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By NCC Staff | National Constitution Center – 1 hr 47 mins ago
FILE - In these Sept. 26, 2012, file photo, President Barack Obama and Republican presidential candidate Mitt Romney both campaign in the battleground state of Ohio. Fierce and determined competitors, Obama …

Looking for clues about who is winning the big debate? Just watch for a few body language signs on the podium.

With critics looking at every aspect of President Barack Obama and Mitt Romney’s behavior, there were two recent stories on the web sites for CNN and Forbes that broke down the candidate’s body language.

Both stories focused on the concept of “tells,” body language signs as they are interpreted by professional poker players. The players look at body language to see if an opponent is “tipping their hand” and giving away signs of confidence.

History professor Julian Zelizer told CNN that poor body language is a frequent mistake in presidential debates.

“The mistakes the presidential candidates have made over the years are numerous. Poor body language has been a common blunder,” said Zelizer.

Famous examples include Richard Nixon’s stares in the 1960 debate, George H.W. Bush’s watch gazing in 1992, Al Gore’s repeated sighing during the 2000 debates, and John McCain’s floor pacing in 2008.

The debate on Wednesday night in Denver will be on domestic policy and it will include discussions about health care and the economy.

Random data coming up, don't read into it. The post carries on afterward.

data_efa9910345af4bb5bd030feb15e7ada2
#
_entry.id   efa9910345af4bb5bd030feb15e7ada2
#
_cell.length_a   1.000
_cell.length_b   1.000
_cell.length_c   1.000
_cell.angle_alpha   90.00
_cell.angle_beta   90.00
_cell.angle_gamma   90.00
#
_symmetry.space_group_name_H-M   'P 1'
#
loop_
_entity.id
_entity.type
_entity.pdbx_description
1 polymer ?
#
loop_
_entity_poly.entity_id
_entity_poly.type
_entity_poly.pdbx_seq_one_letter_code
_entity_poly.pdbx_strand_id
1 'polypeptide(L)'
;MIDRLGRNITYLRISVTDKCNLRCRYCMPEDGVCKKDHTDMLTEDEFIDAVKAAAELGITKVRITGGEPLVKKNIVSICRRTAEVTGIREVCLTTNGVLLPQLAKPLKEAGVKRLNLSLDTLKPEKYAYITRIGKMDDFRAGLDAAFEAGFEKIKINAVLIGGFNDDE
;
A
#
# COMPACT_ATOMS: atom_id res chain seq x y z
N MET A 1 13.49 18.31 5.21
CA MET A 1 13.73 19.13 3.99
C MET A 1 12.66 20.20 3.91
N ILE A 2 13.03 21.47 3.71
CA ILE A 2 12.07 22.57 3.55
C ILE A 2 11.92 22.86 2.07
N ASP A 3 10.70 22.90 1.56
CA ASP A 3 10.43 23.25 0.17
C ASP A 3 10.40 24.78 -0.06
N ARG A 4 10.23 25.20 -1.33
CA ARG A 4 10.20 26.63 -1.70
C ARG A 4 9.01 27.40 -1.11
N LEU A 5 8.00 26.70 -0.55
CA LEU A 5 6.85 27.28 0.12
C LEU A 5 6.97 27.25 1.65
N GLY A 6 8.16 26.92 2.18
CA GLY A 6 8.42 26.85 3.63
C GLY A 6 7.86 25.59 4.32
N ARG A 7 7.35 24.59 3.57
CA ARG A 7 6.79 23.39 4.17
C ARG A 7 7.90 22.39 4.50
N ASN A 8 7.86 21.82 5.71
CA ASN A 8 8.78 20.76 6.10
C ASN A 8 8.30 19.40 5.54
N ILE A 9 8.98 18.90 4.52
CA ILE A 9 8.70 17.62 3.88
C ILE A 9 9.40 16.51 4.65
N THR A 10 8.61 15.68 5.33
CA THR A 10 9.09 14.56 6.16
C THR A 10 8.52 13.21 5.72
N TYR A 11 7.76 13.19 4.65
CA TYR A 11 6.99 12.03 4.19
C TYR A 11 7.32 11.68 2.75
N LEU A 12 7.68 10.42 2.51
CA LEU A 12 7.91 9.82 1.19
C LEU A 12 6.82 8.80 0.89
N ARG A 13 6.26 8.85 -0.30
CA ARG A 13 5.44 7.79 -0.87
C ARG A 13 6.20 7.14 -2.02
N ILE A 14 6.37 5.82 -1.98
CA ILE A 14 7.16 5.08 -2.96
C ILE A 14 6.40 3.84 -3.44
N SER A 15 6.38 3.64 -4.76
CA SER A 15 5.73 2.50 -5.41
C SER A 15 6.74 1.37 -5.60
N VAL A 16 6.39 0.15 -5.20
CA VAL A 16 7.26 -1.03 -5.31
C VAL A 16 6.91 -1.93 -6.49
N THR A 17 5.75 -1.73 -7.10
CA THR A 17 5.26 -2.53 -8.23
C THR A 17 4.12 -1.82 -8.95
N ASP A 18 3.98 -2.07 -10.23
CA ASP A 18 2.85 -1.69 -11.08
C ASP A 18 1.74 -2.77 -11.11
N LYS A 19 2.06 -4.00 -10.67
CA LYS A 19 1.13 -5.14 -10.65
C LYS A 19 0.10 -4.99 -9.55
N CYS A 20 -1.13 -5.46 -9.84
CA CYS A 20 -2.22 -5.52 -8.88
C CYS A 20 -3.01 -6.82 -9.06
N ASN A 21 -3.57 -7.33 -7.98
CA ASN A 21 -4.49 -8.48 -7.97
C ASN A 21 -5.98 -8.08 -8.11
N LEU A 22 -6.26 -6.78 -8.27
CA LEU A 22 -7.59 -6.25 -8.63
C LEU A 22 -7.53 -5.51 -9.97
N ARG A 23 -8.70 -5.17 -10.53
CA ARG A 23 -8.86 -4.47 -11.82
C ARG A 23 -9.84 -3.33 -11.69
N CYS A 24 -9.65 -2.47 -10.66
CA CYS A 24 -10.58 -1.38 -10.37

Melissa Wade, a debate professor at Emory University, told CNN that viewers should watch the candidates’ hands for a clue.

“Romney is more aggressive, he talks with his hands more and is more animated. That’s not a good thing,” Wade said.

She also said President Obama has struggled in the town hall format, which is being used for the second debate, because he will revert to “professorial” behavior and appear to be lecturing the audience.

Another body language expert, Cara Hale Alter, tells Forbes that Obama is ahead of Romney in some key body language areas except one.

Obama gets a D from Alter for his lack of “facial fluidity,” which happens “when a leader locks his face into a set position, repressing the natural expressions that accompany his words.”

Alter says Obama will be expressionless with a poker face when he is hiding his emotions, while Romney tends to smile a lot when he’s trying to mask his emotions.

Legal legend Gerry Spence told NPR last week that the two debaters would do their best by avoiding stunts and keeping the debate as real as possible.

“Trickery has no place,” Spence told NPR. “People recognize it immediately.”

Another body language expert, Patti Wood, told NPR that Romney needs to show more emotion and use his hands in an expressive way. She said President Obama has sounded tired, and he needs to relax his voice to gain more confidence from the audience.

And if you need any more information about tells, here are some common perceptions about body language giveaways:

1. An itchy nose could be a sign that someone isn’t telling the truth. If someone is scratching their nose, there could be an issue.

2. Hands in pockets are a sign of insecurity.

3. Crossed arms don’t necessarily mean a person is angry or protective: It could just be cold in the studio where the debates are taking place!

4. Touching the neck could be a sign that someone is threatened or feels insecure.

5. Finger pointing is a sign of aggression and it can make the audience mistrust the speaker.

Another telltale sign, experts say, is frequent blinking by a speaker. It indicates a person is uncomfortable with the words they are saying.

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